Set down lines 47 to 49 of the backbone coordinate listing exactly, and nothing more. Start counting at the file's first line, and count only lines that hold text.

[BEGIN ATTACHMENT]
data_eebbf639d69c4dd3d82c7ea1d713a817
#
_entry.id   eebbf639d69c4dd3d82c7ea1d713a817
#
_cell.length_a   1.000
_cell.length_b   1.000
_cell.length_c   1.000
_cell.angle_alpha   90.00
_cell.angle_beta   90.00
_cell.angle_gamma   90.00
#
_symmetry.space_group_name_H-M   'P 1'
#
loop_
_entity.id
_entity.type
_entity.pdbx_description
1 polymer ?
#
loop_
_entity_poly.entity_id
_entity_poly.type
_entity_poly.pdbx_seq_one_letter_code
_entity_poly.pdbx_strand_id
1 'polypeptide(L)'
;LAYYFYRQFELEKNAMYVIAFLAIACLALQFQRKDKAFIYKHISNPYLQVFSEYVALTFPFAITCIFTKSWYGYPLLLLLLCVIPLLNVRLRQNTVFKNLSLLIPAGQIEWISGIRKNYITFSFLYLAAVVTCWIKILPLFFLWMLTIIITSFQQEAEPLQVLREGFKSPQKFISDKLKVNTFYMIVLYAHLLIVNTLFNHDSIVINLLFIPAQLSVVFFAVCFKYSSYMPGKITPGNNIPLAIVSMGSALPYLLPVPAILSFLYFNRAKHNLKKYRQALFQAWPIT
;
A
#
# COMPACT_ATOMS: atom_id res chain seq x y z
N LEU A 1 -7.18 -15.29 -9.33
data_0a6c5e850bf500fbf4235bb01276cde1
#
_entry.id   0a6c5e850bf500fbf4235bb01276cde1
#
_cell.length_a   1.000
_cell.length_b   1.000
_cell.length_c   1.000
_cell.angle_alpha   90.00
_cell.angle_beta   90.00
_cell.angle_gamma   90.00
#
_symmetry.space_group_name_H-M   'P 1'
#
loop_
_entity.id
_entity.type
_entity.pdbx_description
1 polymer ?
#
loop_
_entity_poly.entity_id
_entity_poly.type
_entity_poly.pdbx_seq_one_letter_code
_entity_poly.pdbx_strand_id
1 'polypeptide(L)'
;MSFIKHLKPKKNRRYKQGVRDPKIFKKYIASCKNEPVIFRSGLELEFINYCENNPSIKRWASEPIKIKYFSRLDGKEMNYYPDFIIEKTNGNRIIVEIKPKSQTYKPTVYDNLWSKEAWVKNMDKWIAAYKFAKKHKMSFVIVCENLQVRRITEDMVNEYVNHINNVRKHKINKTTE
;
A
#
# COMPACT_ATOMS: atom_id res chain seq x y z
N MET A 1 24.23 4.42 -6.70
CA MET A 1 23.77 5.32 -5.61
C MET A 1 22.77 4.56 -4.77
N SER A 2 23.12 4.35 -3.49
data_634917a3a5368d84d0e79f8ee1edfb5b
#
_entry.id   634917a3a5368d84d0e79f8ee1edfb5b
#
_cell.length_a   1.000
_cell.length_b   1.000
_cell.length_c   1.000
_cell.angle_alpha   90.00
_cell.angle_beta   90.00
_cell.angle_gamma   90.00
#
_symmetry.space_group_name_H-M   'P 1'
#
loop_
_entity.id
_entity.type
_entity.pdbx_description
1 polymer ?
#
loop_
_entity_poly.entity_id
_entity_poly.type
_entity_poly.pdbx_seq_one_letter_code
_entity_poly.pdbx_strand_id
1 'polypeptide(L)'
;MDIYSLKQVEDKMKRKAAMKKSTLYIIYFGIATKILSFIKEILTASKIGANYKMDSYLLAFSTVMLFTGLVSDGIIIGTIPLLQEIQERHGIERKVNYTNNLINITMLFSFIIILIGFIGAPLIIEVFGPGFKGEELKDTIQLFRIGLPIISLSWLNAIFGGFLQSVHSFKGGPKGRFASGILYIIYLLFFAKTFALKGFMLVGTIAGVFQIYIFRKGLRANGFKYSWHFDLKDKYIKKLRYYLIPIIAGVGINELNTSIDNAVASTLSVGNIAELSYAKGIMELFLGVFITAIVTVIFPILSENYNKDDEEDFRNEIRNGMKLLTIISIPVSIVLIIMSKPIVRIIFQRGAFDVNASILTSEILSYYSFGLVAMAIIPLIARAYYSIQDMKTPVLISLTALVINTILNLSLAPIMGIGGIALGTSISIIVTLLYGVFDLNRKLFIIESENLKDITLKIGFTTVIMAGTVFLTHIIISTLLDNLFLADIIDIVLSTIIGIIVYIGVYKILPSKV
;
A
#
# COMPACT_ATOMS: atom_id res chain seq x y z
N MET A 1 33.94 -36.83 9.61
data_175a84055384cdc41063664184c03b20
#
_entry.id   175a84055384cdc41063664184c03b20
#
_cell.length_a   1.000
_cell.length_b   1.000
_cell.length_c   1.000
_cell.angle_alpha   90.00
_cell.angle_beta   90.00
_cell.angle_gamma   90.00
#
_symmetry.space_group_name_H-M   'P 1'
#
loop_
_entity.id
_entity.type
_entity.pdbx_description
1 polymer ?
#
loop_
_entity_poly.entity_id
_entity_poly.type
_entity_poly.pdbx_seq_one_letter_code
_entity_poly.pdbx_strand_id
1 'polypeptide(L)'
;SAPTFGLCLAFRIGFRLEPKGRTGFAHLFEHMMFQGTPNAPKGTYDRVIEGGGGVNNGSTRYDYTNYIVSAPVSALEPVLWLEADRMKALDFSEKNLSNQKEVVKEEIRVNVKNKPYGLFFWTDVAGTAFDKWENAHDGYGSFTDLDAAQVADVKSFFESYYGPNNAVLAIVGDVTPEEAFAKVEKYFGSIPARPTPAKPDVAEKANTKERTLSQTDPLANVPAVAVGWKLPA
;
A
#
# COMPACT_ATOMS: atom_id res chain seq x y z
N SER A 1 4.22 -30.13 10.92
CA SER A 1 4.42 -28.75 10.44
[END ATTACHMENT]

_entity.type
_entity.pdbx_description
1 polymer ?